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Liquid Biopsy: Catching Cancer Cells in the Blood
“Prostate cancer has no real way to get to the bone, liver, lungs, or other distant parts of the body without going through the blood.”

Snapshot of Cancer

Metastatic prostate cancer looks a lot different from cancer that is confined to the prostate.  That’s because over time, as it develops the ability to spread beyond the prostate, cancer undergoes specific mutations.

How has it changed?  The answer to this question is important, but it would require another biopsy to find out – something that is not an option for many patients.  Good news:  Investigators are testing a different way to look at evolving prostate cancer cells.

A liquid biopsy is a specialized blood test that captures circulating tumor cells (CTCs), cancer cells that have migrated into the bloodstream from the original tumor.  Like a traditional biopsy, a liquid biopsy provides a snapshot – a look at what’s happening with the cancer at this point in time, on the molecular level.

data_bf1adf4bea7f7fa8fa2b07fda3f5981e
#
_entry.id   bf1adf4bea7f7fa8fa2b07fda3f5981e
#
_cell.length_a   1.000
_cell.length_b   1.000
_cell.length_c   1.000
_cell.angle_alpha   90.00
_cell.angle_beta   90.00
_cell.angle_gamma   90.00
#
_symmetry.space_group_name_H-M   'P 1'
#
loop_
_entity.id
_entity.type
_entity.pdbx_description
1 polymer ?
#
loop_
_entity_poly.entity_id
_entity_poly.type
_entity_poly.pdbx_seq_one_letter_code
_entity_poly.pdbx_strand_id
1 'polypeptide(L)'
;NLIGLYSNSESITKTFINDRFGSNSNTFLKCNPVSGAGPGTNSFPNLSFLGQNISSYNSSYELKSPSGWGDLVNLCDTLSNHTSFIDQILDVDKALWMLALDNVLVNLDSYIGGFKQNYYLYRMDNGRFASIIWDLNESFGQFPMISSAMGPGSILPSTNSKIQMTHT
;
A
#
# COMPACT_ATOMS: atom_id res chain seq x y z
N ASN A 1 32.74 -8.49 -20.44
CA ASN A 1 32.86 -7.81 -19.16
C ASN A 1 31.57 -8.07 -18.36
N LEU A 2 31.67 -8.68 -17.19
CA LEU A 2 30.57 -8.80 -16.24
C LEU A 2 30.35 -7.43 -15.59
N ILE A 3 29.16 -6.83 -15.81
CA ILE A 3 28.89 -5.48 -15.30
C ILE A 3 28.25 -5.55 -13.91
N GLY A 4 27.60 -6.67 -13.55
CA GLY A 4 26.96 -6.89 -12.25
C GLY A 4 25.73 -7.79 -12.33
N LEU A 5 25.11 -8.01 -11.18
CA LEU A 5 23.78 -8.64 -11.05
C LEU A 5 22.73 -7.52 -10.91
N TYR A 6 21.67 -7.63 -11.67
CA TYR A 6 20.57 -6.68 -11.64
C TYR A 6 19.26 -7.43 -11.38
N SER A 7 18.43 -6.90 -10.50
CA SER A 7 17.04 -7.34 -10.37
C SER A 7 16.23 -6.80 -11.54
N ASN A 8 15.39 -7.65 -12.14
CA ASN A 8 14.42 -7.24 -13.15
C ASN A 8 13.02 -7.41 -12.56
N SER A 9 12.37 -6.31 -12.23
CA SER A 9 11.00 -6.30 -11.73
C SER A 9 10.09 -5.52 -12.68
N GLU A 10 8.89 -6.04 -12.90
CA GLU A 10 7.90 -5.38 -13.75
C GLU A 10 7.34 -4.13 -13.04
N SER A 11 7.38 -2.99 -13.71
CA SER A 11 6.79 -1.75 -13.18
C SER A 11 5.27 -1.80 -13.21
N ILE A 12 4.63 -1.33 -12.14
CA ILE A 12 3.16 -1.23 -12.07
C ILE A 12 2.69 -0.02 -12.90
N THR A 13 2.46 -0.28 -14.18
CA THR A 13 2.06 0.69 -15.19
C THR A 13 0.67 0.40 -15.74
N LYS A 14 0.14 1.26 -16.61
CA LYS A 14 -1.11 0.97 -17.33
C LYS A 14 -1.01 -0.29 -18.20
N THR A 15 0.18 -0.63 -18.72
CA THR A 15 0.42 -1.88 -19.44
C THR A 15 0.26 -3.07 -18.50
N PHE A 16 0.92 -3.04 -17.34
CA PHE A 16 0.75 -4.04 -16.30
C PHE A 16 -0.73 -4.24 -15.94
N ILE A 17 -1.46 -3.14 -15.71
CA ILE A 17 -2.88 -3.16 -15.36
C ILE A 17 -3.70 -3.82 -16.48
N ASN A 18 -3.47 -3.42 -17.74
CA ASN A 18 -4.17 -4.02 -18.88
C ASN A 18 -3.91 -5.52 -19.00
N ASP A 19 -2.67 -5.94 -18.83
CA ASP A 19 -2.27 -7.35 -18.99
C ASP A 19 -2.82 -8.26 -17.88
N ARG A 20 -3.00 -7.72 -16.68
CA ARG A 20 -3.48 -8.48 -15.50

It’s a lot easier and less painful to have blood drawn than to have a doctor stick a needle into bone or an organ.  Thus, “liquid biopsies have the potential to be done more than once, not only to monitor the status of cancer, but the success of treatment,” says Duke University medical oncologist Andrew Armstrong, M.D., MSc.  “If we are testing a new therapy and see the cancer cells go away, we can tell that the patient’s doing better.  But we can also track the cancer, see what kind of cells are emerging, and point the patient toward a new therapy, like the ‘smart bomb’ – PSMA-targeted radioligand therapy.”

Unlike other blood tests (such as the 4K score or PHI, which look for certain biomarkers of prostate cancer), or germline genetic tests (which look for mutations of inherited genes), liquid biopsies measure the cancer directly.  “Cancer is dynamic,” Armstrong explains; “it sends out little seeds of metastasis as it advances.  Some of them never take root, and some of them do take hold and start to grow.  But prostate cancer has no real way to get to the bone, liver, lungs, or other distant parts of the body without going through the blood.”